Statistical differences between groups were determined by the Mann-Whitney U, Chi-square and One-Way Anova tests where appropriate. Recurrence rates were analyzed by Kaplan-Meier survival analysis and the log-rank test. [11] Means were compared using an unpaired t test. A P value less than 0.05 was considered significant. Statistical analyses were performed using Statistical Package for Social Sciences for Windows version 11.5 software (SPSS Inc, Chicago, IL, USA).


Mean age of 64 qualifying patients who underwent LC+UHR was 53.7 14.9 years (range 23-81 years, 95%CI: 50.9-58.3). Women and men comprised 42 (65.6%) and 22 (34.4%) of these 64 patients, respectively. Mean hernia diameter in all patients was 1.8 0.8 cm (range 1-3.8 cm, 95%CI: 1.6-2.0).

All patients who underwent LC had gallstones, but we did not detect acute cholecystitis and/or malignancy during histopathologic exam of the cholecystectomy specimens.

Data regarding characteristics of patients in the three groups are presented in [Table 1].

Mean operative time was 59.3 10.3 min (range 40-85 min, 95% CI: 57.1-62.6); it was slightly, but not significantly, shorter ( P = 0.410) in Group 2 compared with that in Groups 1 and 3.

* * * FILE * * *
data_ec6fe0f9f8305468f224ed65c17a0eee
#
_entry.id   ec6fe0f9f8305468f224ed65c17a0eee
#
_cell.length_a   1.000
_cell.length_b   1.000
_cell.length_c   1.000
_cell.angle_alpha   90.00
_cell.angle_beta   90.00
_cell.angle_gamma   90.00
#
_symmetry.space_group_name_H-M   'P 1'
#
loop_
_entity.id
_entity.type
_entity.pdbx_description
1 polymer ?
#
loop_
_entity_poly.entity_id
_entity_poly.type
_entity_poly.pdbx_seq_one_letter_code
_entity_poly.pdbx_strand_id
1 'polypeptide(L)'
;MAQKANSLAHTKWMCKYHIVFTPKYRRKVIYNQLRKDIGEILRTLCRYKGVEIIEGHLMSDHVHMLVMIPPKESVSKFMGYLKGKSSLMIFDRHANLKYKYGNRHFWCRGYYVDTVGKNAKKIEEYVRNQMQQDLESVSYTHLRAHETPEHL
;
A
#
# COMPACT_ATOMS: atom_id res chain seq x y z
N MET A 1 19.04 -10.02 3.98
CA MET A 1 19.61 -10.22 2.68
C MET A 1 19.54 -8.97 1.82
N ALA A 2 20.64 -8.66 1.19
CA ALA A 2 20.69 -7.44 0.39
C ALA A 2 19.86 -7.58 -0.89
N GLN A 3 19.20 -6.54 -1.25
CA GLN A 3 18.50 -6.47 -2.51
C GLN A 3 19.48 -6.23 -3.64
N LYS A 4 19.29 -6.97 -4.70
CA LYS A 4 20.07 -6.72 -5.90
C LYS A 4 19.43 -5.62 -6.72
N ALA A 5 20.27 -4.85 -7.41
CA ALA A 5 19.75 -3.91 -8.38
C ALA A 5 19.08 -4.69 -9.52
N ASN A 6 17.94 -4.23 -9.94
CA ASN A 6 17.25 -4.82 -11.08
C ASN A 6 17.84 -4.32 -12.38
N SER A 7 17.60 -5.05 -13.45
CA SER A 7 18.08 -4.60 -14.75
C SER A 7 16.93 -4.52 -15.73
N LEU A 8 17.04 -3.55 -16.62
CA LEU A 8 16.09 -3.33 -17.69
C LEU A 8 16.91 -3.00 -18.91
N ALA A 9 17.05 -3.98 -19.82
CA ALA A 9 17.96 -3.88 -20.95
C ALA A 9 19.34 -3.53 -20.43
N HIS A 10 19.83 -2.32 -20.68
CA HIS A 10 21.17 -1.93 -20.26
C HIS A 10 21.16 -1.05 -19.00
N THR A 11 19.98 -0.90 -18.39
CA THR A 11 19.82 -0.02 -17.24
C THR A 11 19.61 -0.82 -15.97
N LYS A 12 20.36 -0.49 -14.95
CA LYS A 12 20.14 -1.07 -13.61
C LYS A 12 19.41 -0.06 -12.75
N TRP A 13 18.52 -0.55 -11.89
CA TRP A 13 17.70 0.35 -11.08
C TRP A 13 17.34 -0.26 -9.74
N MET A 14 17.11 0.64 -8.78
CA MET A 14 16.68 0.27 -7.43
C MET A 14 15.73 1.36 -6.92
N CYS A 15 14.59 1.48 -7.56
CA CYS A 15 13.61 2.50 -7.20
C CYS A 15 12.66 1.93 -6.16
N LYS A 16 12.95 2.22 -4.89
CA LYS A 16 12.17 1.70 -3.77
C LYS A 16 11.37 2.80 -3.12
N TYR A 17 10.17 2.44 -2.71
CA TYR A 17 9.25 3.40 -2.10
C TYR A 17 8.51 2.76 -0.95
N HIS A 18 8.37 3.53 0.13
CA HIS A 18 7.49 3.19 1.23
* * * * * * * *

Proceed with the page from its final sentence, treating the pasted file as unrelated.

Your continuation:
Median VAS pain scores measured on the first, second and seventh days were higher in Group 3 compared with those of the other two groups. There were statistically significant differences between different days in Groups 1, 2 and 3 ( P= 0.000, 95% CI: 28.6-34.1; P= 0.001, 95% CI: 17.3-22.5 and P= 0.000, 95% CI: 6.8-11.1 respectively). Analgesic intake was slightly, but not significantly ( P =0.068, 95% CI: 7.0-8.4) higher in Group 2 than that in Groups 1 and 3.

It has been determined in our study that the surgery method does not affect surgical outcomes in patients with BMI 30 (P= 0.122). Statistically significant differences were obtained in terms of BMI's of patients between Group 1 and Group 2 and Group 1 and Group 3 ( P= 0.000 and P= 0.000, respectively), but not between Group 2 and Group 3 ( P =0.309).

[Table 2] shows rates of post-operative complications in the three groups.

Mean length of hospital stay was 4.0 3.9 days (range 2-18, 95% CI: 4.8-8.1), 5.5 2.2 days (range 3-10, 95% CI: 4.6-7.1) days and 4.0 3.0 days (range 2-14 days, 95% CI: 3.9-7.6) in Groups 1, 2 and 3, respectively. No significant difference was detected in terms of mean length of hospital stay between the groups ( P = 0.84). No postoperative mortality was observed.

Overall follow-up was 25.0 9.1 months (range 9-45 months, 95% CI: 23.1-27.8).